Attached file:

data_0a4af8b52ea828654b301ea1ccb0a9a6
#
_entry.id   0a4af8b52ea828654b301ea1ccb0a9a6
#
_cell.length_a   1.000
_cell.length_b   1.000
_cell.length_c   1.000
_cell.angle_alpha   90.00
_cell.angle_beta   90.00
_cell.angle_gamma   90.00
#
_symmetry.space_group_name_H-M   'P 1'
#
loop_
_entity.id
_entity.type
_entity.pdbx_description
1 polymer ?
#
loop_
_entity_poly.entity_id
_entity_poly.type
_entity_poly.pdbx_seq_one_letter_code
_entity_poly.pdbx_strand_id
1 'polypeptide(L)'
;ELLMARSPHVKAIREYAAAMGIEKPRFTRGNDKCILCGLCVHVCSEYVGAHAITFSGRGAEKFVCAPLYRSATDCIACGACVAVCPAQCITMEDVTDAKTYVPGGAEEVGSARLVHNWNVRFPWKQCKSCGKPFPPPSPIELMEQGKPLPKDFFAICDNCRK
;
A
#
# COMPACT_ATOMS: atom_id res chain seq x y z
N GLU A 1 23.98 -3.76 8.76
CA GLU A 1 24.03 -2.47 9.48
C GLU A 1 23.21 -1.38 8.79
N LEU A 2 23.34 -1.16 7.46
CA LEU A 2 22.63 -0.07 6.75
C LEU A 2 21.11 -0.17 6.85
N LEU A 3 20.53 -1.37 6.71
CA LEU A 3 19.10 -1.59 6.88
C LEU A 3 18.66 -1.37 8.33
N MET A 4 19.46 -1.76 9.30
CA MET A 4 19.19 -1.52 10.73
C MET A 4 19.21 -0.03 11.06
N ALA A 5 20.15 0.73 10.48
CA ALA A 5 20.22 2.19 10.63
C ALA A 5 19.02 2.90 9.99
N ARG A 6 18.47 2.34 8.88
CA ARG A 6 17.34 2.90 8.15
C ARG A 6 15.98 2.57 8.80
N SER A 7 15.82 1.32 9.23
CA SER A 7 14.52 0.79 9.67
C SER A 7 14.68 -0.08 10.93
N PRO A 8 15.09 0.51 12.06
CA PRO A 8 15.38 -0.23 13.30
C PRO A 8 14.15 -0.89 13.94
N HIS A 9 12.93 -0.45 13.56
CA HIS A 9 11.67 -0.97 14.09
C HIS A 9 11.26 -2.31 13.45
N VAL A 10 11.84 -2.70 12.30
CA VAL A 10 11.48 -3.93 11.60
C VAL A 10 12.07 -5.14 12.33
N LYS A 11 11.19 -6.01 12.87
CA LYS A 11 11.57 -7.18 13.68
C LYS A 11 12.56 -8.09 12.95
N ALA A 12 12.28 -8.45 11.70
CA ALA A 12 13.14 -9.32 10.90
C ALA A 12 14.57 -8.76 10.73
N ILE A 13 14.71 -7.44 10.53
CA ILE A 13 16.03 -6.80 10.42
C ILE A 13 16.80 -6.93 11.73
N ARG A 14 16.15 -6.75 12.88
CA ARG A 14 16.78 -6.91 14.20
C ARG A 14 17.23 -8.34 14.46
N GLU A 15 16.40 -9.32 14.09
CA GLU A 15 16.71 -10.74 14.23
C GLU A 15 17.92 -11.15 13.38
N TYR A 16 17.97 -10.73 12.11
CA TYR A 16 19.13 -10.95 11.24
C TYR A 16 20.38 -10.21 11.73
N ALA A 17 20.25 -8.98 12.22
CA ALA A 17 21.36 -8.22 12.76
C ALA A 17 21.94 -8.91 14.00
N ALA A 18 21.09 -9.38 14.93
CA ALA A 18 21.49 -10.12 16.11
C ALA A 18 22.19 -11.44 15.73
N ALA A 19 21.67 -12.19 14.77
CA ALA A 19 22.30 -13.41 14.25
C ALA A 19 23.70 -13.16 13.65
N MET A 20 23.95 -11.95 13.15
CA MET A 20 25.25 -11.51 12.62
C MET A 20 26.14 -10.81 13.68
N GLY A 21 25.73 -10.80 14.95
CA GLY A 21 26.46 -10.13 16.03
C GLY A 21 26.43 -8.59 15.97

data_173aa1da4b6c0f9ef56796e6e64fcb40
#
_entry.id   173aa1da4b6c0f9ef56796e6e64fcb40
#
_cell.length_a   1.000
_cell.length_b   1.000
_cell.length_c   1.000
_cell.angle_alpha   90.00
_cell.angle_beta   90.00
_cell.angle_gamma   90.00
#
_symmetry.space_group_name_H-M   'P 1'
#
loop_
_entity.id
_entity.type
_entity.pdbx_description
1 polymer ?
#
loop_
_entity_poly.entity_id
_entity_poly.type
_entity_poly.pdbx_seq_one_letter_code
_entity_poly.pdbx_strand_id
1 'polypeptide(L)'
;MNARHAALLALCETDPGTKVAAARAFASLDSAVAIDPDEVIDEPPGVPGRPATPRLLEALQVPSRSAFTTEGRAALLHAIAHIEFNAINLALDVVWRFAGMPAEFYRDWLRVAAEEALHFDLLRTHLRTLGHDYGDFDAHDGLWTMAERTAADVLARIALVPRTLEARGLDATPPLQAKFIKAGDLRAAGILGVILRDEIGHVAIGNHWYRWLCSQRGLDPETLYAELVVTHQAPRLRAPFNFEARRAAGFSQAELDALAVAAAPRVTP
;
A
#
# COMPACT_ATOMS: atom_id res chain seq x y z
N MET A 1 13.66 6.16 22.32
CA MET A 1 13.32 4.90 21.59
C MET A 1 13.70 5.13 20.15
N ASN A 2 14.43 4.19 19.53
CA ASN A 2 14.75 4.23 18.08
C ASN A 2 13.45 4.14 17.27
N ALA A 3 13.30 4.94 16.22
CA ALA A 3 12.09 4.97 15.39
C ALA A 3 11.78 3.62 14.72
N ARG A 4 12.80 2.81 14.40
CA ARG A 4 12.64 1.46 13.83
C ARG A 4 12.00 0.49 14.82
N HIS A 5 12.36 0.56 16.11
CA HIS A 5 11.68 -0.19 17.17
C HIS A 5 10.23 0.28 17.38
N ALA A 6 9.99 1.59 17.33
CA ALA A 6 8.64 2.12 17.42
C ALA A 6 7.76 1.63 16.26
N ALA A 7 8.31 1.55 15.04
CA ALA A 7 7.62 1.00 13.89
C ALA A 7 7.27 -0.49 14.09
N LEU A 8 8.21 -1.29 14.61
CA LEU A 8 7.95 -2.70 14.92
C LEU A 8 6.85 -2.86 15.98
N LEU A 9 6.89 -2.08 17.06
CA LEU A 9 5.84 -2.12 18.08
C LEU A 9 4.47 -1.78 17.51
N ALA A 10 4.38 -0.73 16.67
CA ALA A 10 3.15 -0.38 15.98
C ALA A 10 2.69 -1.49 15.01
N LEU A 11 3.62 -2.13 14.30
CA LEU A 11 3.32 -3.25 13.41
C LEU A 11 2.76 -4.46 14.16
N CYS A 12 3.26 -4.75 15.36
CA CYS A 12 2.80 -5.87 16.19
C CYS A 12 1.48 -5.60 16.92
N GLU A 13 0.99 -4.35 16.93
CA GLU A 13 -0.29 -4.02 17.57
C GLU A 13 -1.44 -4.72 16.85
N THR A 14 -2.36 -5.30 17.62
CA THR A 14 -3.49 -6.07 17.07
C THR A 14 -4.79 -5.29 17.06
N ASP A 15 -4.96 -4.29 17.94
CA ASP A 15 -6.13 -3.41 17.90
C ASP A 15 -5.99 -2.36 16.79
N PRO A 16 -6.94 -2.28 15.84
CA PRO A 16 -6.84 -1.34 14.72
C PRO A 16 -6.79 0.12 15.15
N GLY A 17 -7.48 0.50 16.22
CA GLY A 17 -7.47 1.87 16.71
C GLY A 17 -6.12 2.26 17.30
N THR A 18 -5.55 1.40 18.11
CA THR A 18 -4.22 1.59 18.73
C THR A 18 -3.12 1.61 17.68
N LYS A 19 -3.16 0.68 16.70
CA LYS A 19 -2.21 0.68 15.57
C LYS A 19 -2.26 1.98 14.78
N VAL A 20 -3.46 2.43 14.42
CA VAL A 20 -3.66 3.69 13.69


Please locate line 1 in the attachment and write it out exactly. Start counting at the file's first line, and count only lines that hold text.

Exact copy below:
data_0a4af8b52ea828654b301ea1ccb0a9a6